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It is not surprising but certainly disheartening to see the two letters in Wednesday's paper in support of the Texas attorney general's lawsuit to overturn the presidential election ("Utter condemnation? Not so fast," Readers Write). Both exhibited the bizarre illogic we've come to hear daily from the current president and his supporters.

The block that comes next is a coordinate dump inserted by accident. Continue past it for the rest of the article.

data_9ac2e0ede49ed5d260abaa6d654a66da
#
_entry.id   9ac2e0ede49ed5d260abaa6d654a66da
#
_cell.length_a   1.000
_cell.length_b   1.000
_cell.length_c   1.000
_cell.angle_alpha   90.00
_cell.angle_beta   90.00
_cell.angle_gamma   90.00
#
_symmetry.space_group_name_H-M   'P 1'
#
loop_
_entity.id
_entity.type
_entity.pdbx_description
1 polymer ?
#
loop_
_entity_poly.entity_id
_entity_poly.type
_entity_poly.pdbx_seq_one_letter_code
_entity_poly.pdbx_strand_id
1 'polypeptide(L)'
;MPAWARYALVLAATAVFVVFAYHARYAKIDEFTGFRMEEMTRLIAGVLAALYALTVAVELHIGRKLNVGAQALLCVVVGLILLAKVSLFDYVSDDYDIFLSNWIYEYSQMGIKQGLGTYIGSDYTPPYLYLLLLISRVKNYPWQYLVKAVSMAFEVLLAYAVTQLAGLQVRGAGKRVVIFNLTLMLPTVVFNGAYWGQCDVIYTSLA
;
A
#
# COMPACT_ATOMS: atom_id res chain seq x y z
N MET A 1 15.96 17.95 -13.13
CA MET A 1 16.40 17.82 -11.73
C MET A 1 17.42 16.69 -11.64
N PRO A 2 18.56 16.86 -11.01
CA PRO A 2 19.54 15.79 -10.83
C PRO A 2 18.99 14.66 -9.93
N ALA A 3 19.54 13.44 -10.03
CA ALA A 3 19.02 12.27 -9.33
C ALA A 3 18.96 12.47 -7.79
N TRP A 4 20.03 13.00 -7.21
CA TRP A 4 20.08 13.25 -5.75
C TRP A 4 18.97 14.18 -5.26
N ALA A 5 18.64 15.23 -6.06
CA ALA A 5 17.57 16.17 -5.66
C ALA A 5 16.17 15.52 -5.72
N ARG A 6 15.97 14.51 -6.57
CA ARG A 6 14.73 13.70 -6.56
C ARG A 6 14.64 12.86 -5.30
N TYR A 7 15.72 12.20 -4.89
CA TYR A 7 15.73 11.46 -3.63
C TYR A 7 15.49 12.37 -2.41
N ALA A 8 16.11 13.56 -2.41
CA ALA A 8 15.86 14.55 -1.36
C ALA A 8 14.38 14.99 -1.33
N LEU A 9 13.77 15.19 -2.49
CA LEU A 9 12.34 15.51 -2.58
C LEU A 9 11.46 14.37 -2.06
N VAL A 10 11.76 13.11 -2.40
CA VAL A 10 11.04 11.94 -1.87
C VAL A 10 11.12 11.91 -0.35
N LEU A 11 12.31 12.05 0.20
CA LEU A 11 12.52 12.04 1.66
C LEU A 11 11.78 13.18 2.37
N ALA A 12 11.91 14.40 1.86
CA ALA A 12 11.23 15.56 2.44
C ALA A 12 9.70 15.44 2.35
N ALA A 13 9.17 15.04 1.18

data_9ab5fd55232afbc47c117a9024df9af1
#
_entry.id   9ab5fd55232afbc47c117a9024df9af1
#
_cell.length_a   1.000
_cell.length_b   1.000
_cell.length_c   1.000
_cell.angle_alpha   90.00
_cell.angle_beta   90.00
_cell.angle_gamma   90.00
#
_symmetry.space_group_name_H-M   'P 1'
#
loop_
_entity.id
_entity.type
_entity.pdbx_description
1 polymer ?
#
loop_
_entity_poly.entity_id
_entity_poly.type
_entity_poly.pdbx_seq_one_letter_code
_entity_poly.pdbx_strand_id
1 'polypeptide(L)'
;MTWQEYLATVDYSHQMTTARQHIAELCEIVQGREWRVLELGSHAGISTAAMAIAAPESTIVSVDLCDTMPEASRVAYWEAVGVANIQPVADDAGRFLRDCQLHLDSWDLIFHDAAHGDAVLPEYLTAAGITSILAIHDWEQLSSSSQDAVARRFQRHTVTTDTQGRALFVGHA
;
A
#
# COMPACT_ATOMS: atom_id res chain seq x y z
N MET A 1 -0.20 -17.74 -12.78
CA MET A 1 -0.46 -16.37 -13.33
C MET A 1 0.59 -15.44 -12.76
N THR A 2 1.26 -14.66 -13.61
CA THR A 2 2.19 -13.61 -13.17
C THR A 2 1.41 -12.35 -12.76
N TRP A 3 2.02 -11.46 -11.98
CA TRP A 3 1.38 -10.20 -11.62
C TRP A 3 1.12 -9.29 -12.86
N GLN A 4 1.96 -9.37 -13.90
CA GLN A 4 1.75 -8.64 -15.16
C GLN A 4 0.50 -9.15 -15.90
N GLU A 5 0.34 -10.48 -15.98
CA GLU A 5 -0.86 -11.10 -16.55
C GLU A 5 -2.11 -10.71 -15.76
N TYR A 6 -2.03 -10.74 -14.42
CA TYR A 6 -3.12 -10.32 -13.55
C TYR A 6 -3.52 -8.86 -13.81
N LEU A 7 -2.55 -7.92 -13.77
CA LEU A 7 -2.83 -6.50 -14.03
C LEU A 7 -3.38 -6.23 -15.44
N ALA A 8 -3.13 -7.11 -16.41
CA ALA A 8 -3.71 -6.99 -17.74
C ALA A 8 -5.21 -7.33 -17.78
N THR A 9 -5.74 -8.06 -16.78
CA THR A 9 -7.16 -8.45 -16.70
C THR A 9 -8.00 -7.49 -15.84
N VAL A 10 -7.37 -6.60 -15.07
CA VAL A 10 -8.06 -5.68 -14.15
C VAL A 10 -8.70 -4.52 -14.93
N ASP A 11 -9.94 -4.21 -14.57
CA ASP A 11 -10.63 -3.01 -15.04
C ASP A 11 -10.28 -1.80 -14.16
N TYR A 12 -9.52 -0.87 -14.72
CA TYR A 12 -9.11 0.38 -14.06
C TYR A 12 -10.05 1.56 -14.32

It was clear immediately in the first letter how the argument would go. The writer claimed, "When Donald Trump was elected president in 2016, the Democratic Party labeled him as an illegitimate president." No, in fact it did not. Former Secretary of State Hillary Clinton conceded as soon as it was clear Trump had won the Electoral College. President Barack Obama immediately invited him to the White House to begin the transition. Nor did the Democratic Party swear "to seek his impeachment each and every day of his term in office." They sought to impeach him only when it became clear he had abused his power and broken a number of laws culminating in illegally withholding funds appropriated by Congress to aid an ally in a plot to extort political assistance. This is a fact. The impeachment was not "based on the purported account of one secondhand whistleblower" but detailed under oath by several witnesses with direct knowledge of what had transpired and by Trump's own words. Nor was there "fraud in this election." These are the fantasies of a loyal follower who has chosen to dissociate from reality rather than abandon loyalty to a cult leader.